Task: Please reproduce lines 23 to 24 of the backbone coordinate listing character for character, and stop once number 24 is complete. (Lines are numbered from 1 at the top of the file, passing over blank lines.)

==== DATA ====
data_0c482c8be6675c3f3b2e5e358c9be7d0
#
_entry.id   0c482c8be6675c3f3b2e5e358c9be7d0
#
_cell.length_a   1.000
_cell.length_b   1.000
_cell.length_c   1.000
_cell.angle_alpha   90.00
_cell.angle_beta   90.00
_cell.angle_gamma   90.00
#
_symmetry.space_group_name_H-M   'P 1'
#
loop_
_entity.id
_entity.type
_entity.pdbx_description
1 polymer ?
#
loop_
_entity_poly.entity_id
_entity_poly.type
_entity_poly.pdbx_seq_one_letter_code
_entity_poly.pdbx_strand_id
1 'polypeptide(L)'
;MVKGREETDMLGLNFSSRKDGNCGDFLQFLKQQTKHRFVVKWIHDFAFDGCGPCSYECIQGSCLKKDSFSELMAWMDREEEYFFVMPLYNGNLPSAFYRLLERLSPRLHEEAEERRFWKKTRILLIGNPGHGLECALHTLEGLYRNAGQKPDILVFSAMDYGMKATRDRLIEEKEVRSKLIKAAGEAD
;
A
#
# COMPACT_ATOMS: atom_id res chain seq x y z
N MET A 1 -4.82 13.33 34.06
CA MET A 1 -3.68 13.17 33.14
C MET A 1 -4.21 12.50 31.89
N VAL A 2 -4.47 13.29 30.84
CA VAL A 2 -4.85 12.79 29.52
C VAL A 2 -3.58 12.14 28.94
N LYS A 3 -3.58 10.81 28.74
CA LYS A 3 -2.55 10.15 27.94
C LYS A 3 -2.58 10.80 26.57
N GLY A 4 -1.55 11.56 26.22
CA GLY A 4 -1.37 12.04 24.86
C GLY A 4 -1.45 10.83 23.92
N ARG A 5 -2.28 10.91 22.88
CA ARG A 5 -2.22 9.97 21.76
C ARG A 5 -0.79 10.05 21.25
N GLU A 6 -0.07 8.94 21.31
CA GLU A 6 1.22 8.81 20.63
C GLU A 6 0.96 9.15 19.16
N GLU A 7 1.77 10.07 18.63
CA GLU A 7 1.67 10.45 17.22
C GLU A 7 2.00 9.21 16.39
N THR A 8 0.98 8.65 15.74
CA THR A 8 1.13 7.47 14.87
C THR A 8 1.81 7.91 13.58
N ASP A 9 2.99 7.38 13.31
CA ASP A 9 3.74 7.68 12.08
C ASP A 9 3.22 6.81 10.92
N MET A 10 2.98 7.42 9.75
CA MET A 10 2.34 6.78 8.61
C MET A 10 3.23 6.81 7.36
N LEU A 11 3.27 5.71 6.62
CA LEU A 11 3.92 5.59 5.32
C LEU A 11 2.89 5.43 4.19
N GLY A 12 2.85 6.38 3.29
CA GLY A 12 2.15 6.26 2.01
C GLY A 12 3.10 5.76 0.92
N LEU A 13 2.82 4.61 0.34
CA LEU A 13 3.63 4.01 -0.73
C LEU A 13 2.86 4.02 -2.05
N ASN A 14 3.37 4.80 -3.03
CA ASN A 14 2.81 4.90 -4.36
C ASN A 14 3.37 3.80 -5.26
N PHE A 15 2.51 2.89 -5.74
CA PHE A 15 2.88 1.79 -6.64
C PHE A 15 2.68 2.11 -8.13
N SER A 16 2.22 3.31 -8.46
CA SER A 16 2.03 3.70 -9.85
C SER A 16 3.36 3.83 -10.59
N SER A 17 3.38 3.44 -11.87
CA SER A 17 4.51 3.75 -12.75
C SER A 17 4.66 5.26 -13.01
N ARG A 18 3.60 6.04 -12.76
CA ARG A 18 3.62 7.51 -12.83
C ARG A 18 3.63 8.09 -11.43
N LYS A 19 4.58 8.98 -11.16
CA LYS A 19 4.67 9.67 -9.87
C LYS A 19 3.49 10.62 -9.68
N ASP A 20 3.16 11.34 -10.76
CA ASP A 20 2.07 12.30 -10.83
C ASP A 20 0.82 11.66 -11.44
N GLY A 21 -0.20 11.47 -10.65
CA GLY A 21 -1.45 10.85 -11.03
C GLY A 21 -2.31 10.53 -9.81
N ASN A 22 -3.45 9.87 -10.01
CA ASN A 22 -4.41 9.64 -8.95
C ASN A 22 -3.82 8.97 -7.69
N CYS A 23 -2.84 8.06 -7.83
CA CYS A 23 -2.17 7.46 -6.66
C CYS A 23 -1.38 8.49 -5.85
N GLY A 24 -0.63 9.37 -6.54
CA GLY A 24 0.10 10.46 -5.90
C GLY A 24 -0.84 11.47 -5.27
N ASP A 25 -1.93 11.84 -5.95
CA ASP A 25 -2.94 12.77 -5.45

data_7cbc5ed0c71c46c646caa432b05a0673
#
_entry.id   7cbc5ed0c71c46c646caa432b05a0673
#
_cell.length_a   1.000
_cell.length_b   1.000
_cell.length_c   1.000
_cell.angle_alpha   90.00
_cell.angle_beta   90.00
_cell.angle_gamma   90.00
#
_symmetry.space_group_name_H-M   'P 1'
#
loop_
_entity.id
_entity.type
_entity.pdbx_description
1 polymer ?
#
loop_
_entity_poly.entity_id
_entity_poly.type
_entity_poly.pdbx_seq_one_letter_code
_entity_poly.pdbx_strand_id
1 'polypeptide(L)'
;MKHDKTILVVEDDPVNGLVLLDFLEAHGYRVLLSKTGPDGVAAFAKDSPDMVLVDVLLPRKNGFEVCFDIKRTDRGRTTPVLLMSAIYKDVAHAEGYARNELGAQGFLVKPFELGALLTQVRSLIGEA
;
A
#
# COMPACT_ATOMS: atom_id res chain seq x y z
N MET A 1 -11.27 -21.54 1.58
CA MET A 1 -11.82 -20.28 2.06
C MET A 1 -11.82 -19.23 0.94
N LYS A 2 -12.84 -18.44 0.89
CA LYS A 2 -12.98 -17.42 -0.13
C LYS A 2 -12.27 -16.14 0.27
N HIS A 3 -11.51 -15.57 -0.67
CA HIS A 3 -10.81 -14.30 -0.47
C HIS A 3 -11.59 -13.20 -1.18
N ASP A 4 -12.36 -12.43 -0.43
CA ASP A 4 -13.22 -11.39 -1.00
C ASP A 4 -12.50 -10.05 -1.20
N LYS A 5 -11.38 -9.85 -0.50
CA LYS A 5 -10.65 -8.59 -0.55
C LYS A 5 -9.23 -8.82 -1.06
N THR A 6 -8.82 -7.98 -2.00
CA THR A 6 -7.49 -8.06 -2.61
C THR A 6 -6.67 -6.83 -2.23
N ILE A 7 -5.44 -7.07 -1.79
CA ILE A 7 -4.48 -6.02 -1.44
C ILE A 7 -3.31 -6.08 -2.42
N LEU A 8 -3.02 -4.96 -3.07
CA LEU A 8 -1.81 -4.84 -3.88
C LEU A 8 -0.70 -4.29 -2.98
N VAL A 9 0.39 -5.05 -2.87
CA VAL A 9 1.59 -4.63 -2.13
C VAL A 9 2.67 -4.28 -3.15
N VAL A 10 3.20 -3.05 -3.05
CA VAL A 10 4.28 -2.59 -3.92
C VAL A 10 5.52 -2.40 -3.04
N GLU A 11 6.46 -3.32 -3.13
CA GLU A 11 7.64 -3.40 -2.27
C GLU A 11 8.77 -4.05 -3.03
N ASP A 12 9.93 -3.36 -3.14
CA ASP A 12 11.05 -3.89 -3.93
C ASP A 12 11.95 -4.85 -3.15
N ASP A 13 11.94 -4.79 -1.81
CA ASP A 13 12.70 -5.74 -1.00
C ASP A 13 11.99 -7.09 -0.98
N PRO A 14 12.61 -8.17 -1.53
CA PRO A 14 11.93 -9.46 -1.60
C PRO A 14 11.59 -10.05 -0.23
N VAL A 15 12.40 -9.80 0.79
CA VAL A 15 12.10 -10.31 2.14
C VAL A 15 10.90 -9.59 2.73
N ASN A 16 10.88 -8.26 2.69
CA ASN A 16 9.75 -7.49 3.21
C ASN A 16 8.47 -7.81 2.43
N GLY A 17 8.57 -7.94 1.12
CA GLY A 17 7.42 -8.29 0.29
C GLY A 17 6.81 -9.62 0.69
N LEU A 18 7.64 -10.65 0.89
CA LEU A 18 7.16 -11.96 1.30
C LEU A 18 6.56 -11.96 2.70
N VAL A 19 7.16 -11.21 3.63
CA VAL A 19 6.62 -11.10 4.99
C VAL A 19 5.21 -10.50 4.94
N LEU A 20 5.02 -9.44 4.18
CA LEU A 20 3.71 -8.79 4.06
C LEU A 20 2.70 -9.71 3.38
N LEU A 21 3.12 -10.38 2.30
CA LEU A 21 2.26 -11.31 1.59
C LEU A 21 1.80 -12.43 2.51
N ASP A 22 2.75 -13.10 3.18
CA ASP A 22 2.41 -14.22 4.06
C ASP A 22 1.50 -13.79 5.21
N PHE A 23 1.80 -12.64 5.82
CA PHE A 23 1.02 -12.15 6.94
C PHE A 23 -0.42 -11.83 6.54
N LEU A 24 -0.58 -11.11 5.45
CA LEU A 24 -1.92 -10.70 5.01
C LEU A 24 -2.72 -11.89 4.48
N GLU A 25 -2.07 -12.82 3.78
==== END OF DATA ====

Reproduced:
_entity_poly.pdbx_seq_one_letter_code
_entity_poly.pdbx_strand_id